Stills Serving from Those Foreign Lands



Not
quite déjà vu; this had happened before. A fellow panelist and a VSNL director
at a panel discussion in mid-May ticked me off for saying that India still had a
bandwidth crunch, with one-fortieth of China’s 20 GB Internet gateway
capacity. There’s no gap, he said, and no unmet demand; apply and you’ll get
bandwidth in a month. Two years ago I was told the same thing by a
fellow-speaker at another event, the then DoT secretary…no bandwidth shortage.

So how come all those Indian server owners aren’t flocking back into India
from Exodus, Data Return, et al in the US?

Well, a few are. Some financial sites, which need local control of their
servers, for instance. But most are not. The reality is in the numbers: Against
the 0.5 Gbps of deployed gateway capacity for India, US-based Indian severs,
including Indian corporate mailservers, gobble up 20 Gbps (our estimates).
Another few Gbps of traffic from India-based servers stays within India.

So why don’t they come back, if it’s cheaper here now? I asked some Web
companies, and they said: it’s not.

  • Bandwidth is still expensive.
    Sure, VSNL rates have really dropped. But enterprises and data centers here
    have to factor in reliability and backup issues, which require multiple
    levels of backup in India. (With a VSNL leased line, our company had a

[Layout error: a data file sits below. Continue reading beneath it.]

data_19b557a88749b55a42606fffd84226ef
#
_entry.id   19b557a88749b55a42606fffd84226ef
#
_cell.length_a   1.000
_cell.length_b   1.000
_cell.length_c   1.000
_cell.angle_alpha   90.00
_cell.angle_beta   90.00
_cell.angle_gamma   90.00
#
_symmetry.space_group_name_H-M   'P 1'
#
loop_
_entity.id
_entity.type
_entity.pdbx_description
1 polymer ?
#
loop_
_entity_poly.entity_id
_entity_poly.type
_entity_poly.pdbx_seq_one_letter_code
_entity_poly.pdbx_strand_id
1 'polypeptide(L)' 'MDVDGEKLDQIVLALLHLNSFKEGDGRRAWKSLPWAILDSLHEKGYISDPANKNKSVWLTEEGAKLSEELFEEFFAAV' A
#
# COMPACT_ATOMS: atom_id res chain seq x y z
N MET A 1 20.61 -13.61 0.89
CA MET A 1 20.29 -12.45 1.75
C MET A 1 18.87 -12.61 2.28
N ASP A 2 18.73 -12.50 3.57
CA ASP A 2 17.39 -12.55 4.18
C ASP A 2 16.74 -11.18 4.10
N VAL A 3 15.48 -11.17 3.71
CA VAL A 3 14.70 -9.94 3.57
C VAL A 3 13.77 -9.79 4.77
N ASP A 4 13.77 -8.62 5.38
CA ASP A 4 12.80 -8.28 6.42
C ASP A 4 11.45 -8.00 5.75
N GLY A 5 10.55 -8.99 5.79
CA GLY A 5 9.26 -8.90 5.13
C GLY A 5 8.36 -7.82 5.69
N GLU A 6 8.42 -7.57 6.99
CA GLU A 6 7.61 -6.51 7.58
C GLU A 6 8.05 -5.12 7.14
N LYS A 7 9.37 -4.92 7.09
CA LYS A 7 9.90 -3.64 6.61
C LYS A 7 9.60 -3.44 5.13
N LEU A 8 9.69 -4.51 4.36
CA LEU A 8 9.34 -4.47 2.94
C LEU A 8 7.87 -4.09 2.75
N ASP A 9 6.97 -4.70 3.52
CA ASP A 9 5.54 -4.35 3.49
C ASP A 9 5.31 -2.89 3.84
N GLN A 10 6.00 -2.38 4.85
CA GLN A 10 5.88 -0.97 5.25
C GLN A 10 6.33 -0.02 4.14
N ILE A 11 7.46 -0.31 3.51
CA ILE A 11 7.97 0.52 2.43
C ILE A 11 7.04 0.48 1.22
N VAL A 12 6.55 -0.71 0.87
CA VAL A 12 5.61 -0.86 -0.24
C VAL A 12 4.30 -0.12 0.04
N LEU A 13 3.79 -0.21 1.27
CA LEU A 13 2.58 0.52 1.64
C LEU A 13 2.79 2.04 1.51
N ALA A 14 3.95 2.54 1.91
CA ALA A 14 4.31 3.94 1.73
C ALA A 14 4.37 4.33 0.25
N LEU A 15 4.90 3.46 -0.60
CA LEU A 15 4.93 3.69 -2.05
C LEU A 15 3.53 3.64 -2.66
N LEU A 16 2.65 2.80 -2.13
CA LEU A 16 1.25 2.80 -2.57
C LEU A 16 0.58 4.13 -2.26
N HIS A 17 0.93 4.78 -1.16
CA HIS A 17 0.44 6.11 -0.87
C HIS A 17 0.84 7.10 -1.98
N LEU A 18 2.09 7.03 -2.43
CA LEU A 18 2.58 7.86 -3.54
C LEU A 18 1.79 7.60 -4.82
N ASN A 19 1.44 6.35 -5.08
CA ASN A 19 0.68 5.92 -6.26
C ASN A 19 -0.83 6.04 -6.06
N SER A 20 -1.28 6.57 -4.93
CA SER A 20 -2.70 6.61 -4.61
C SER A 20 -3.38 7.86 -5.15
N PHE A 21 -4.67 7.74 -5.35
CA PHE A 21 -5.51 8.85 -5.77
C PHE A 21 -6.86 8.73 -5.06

person running around full time just to keep the line up. Forget 24×7: if
    the line dropped dead in the evening, tough luck. Private ISPs have turned
    in far better reliability and service scores, though performance issues
    plague them too.

  • Other infrastructure costs also
    add up, notably electricity and the need for multi-level backups.

  • India’s not close enough to the
    Internet backbone. Having a mirror or an India-only site here is one thing,
    but putting your only server in India for a global site is a no-no. (India
    can still make a bid for regional Asia hub–with a hundred-fold increase in
    gateway capacity.)

  • ISPs, data centers and others
    face an uphill task: the challenge of service level agreements. Users
    getting 99.99% today will expect the same here.

Yes, things have changed in the past 12 months, and there’s fiber
everywhere. That has as yet made little impact. But as we approach the threshold
where it may make economic sense to move our Web servers into Indian ISPs and
IDCs, Web users will have to keep up a constant process of evaluation–and take
the plunge soon. And maybe I won’t have to get into the same argument a year
later with another telecom official…if India has enough bandwidth, how come
our servers are all abroad?

pkr@cmil.com

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